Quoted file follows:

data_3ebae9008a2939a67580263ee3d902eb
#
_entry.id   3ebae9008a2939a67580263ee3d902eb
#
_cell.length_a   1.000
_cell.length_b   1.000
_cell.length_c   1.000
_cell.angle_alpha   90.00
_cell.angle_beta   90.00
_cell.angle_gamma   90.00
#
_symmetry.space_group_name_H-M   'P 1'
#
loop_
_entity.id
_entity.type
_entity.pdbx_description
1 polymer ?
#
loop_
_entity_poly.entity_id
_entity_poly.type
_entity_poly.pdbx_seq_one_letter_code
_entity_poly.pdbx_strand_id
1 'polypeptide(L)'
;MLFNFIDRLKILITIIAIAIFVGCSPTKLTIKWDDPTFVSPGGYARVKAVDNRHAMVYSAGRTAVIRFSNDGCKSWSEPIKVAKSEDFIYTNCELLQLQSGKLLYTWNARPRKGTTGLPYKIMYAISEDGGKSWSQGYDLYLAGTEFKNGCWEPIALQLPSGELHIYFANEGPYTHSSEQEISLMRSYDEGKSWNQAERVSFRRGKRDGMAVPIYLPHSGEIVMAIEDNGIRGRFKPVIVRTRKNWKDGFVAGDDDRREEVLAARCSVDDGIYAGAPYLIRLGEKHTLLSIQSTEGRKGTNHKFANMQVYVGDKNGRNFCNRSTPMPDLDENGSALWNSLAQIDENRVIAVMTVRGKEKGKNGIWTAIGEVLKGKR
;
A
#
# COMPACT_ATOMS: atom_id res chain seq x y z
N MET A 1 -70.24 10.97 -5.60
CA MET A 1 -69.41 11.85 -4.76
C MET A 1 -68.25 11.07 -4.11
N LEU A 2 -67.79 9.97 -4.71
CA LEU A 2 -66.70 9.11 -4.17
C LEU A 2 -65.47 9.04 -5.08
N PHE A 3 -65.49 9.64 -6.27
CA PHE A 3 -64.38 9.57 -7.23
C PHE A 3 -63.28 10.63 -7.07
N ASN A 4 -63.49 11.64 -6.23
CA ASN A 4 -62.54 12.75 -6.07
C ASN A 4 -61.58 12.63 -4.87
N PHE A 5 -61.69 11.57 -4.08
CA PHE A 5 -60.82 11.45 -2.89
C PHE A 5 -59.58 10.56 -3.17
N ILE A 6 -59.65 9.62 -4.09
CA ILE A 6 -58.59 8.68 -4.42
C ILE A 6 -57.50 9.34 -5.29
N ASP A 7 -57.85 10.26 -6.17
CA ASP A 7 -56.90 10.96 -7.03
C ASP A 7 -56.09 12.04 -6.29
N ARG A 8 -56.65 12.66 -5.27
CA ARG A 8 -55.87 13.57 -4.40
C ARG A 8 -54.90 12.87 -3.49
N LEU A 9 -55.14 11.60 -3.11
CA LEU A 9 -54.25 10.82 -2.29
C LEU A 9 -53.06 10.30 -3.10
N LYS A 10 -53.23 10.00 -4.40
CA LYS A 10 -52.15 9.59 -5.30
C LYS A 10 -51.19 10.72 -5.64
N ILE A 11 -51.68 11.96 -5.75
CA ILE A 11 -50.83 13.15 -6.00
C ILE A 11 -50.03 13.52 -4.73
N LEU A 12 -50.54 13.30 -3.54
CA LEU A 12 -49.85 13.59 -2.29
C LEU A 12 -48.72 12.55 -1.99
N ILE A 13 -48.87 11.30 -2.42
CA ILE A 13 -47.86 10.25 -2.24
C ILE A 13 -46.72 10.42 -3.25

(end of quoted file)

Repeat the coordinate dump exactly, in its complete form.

data_3ebae9008a2939a67580263ee3d902eb
#
_entry.id   3ebae9008a2939a67580263ee3d902eb
#
_cell.length_a   1.000
_cell.length_b   1.000
_cell.length_c   1.000
_cell.angle_alpha   90.00
_cell.angle_beta   90.00
_cell.angle_gamma   90.00
#
_symmetry.space_group_name_H-M   'P 1'
#
loop_
_entity.id
_entity.type
_entity.pdbx_description
1 polymer ?
#
loop_
_entity_poly.entity_id
_entity_poly.type
_entity_poly.pdbx_seq_one_letter_code
_entity_poly.pdbx_strand_id
1 'polypeptide(L)'
;MLFNFIDRLKILITIIAIAIFVGCSPTKLTIKWDDPTFVSPGGYARVKAVDNRHAMVYSAGRTAVIRFSNDGCKSWSEPIKVAKSEDFIYTNCELLQLQSGKLLYTWNARPRKGTTGLPYKIMYAISEDGGKSWSQGYDLYLAGTEFKNGCWEPIALQLPSGELHIYFANEGPYTHSSEQEISLMRSYDEGKSWNQAERVSFRRGKRDGMAVPIYLPHSGEIVMAIEDNGIRGRFKPVIVRTRKNWKDGFVAGDDDRREEVLAARCSVDDGIYAGAPYLIRLGEKHTLLSIQSTEGRKGTNHKFANMQVYVGDKNGRNFCNRSTPMPDLDENGSALWNSLAQIDENRVIAVMTVRGKEKGKNGIWTAIGEVLKGKR
;
A
#
# COMPACT_ATOMS: atom_id res chain seq x y z
N MET A 1 -70.24 10.97 -5.60
CA MET A 1 -69.41 11.85 -4.76
C MET A 1 -68.25 11.07 -4.11
N LEU A 2 -67.79 9.97 -4.71
CA LEU A 2 -66.70 9.11 -4.17
C LEU A 2 -65.47 9.04 -5.08
N PHE A 3 -65.49 9.64 -6.27
CA PHE A 3 -64.38 9.57 -7.23
C PHE A 3 -63.28 10.63 -7.07
N ASN A 4 -63.49 11.64 -6.23
CA ASN A 4 -62.54 12.75 -6.07
C ASN A 4 -61.58 12.63 -4.87
N PHE A 5 -61.69 11.57 -4.08
CA PHE A 5 -60.82 11.45 -2.89
C PHE A 5 -59.58 10.56 -3.17
N ILE A 6 -59.65 9.62 -4.09
CA ILE A 6 -58.59 8.68 -4.42
C ILE A 6 -57.50 9.34 -5.29
N ASP A 7 -57.85 10.26 -6.17
CA ASP A 7 -56.90 10.96 -7.03
C ASP A 7 -56.09 12.04 -6.29
N ARG A 8 -56.65 12.66 -5.27
CA ARG A 8 -55.87 13.57 -4.40
C ARG A 8 -54.90 12.87 -3.49
N LEU A 9 -55.14 11.60 -3.11
CA LEU A 9 -54.25 10.82 -2.29
C LEU A 9 -53.06 10.30 -3.10
N LYS A 10 -53.23 10.00 -4.40
CA LYS A 10 -52.15 9.59 -5.30
C LYS A 10 -51.19 10.72 -5.64
N ILE A 11 -51.68 11.96 -5.75
CA ILE A 11 -50.83 13.15 -6.00
C ILE A 11 -50.03 13.52 -4.73
N LEU A 12 -50.54 13.30 -3.54
CA LEU A 12 -49.85 13.59 -2.29
C LEU A 12 -48.72 12.55 -1.99
N ILE A 13 -48.87 11.30 -2.42
CA ILE A 13 -47.86 10.25 -2.24
C ILE A 13 -46.72 10.42 -3.25